The Chicago teachers’ strike is troubling on several fronts. Foremost is the fact that an otherwise well-paid group of teachers would ever consider striking on the first day of school at a time when folks in Chicago and across the country are trying to deal with extreme financial issues. The terrible inconvenience to parents of trying to find care for their children plus losing days at work makes the families’ situation much worse. In addition it appears that Chicago children are suffering from poor scholastic performance – losing valuable days while teachers dance in the street is tragic.
The strike is an exercise of power intended to coerce an agreement because of a perceived hardship. While its legitimacy may be arguable in the private sector, it is not viable in the public sector. I know and am related to some very fine teachers who deserve to be paid at or above similar jobs in the private sector. I also know some stinkers and slackers whom I would not allow to walk my dog. I understand one of the grievances is that the teachers do not want to be held accountable for their performance. And yes, significant issues exist in trying to rate performance in any arena. However, the answer is not to refuse to be rated. Also, the teachers want to retain the seniority system that keeps teachers who have been employed the longest and releases newer hires no matter what their skill or performance levels. We readily accept a college or professional sports coach seeking and retaining the best talent possible. Should we not seek and retain the best possible talent to teach our children?
Listening to the 2009 speech of NEA General Counsel Bob Chanin, departing after 41 years of service, provides some insight into how we arrived at this troubling point. He spoke to thousands of wildly cheering teachers about the benefit of power to the union:
1. not because of their creative ideas,
2. not because of the merit of their ideas (They could be dead wrong yet still should win because of their power?),
3. not because they care about children,
4. not because of their great vision.
No–because millions of teachers are willing to pay hundreds of millions of dollars a year for the power. He goes on to say those things are okay, but not at the expense of due process, employee rights, and collective bargaining. Taxpayers pony up anywhere from $10,000 to 20,000 per year per pupil. I doubt that their expectation is for the purposes espoused by Mr. Chanin.
TRANSCRIPT CHANIN: …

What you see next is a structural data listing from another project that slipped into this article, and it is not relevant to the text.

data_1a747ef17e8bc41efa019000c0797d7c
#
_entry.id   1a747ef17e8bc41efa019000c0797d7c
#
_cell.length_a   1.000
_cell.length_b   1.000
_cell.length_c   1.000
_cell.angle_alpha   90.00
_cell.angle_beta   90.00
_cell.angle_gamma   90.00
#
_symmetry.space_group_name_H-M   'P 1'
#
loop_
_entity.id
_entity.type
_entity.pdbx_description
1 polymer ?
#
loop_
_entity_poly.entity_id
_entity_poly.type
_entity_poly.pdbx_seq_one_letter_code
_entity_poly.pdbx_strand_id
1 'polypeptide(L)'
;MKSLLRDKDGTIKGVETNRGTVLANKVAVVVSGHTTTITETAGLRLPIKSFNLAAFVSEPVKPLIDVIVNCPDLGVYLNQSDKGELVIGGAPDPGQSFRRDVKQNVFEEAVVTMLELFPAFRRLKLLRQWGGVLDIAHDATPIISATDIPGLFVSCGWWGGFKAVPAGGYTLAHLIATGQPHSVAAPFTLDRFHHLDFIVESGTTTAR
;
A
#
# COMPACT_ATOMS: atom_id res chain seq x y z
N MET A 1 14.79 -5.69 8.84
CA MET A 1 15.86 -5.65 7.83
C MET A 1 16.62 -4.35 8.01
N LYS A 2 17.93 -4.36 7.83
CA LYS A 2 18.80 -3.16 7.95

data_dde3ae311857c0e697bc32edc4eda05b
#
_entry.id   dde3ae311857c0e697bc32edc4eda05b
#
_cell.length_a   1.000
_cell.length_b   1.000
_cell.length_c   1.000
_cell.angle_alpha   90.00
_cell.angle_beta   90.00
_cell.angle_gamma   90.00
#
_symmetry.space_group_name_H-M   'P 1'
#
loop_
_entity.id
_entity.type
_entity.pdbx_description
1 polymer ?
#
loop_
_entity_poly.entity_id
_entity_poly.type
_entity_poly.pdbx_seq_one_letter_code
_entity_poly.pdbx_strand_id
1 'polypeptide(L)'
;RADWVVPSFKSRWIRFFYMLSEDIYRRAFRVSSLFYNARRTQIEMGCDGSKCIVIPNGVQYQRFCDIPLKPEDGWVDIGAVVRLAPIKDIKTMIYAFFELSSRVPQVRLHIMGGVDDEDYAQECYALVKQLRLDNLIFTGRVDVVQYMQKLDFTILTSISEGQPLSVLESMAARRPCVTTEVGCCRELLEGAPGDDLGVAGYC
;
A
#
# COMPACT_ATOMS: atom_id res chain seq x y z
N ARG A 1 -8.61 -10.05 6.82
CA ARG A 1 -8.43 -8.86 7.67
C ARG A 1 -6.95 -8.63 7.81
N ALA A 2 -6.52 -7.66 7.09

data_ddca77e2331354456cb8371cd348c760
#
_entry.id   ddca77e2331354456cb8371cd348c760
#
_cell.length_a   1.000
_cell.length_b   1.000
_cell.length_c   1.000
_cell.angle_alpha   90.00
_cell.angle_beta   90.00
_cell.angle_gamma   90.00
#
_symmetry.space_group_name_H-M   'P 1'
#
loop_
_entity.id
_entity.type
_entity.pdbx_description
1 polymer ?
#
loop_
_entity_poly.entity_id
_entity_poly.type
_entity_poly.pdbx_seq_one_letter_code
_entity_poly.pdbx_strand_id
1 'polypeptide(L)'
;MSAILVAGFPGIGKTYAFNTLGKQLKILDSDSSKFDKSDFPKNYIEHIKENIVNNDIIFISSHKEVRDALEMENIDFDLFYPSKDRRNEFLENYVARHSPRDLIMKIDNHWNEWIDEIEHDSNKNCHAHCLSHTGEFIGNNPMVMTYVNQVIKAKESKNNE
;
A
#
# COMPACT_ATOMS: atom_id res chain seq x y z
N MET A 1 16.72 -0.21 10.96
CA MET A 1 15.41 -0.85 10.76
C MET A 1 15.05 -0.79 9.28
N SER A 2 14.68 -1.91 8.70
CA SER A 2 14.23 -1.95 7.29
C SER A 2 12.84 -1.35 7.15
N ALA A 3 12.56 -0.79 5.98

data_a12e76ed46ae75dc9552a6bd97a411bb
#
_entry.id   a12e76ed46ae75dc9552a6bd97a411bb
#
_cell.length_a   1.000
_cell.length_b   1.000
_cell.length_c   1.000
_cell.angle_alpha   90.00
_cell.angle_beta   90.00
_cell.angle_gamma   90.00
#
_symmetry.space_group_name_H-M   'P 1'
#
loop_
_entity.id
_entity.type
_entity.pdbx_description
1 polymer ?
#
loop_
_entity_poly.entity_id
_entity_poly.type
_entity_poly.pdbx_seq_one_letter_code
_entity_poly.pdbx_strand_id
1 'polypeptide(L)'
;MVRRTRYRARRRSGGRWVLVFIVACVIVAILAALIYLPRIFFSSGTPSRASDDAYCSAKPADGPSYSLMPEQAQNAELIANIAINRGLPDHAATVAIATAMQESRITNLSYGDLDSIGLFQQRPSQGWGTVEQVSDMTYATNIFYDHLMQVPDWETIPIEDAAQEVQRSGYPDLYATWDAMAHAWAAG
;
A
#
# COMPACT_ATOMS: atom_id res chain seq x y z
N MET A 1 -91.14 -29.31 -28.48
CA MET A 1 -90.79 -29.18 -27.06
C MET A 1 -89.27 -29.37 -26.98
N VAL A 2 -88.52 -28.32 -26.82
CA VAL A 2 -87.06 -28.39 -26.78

And that brings me to my final, and most important point. Which is why, at least in my opinion, NEA and its affiliates are such effective advocates. Despite what some among us would like to believe, it is not because of our creative ideas. It is not because of the merit of our positions. It is not because we care about children. And it is not because we have a vision of a great public school for every child. NEA and its affiliates are effective advocates because we have power. And we have power because there are more than 3.2 million people who are willing to pay us hundreds of millions of dollars in dues each year because they believe that we are the unions that can most effectively represent them, the unions that can protect their rights and advance their interests as education employees.
This is not to say that the concern of NEA and its affiliates with closing achievement gaps, reducing dropout rates, improving teacher quality, and the like are unimportant or inappropriate. To the contrary, these are the goals that guide the work we do. But they need not and must not be achieved at the expense of due process, employee rights, and collective bargaining. That simply is too high a price to pay. [NEA, 7/6/09]
It seems like the union has laid down the gauntlet. If you do not allow us to run things and pay us big bucks, we will bludgeon you with extreme coercion. We will clog the streets. We will dance and prance. We will enlist children to show support.
Time for the taxpayers and city officials to buck up. Fairness should prevail, but the playing field should be level.
I remember the air traffic controllers’ strike in the early 1980s. Ronald Reagan indicated to the strikers that it was illegal and that they would be fired very shortly if they did not return to work. Many did not; they were fired. Very harsh, yet necessary for the ordinary course of commerce, safety, and travel. The law as it relates to the Chicago situation might not be the same although it might be similar. I would hope that reason, not litigation, could prevail and teachers go back to work while dealing with their issues. Striking to maintain their power does not seem to be a noble use of this drastic tool. Instead of striking, the traffic controllers could have picketed on their own time, and I expect public opinion would have supported reasonable ideas. Finally, if the strike is settled, teachers should not be paid for the time they did not work. If the teachers or other public servants insist on holding the public hostage, I hope the public would back needed reform.
Suggested reading: NEA, Trojan Horse in American Education, Samuel L. Blumenfeld, 1984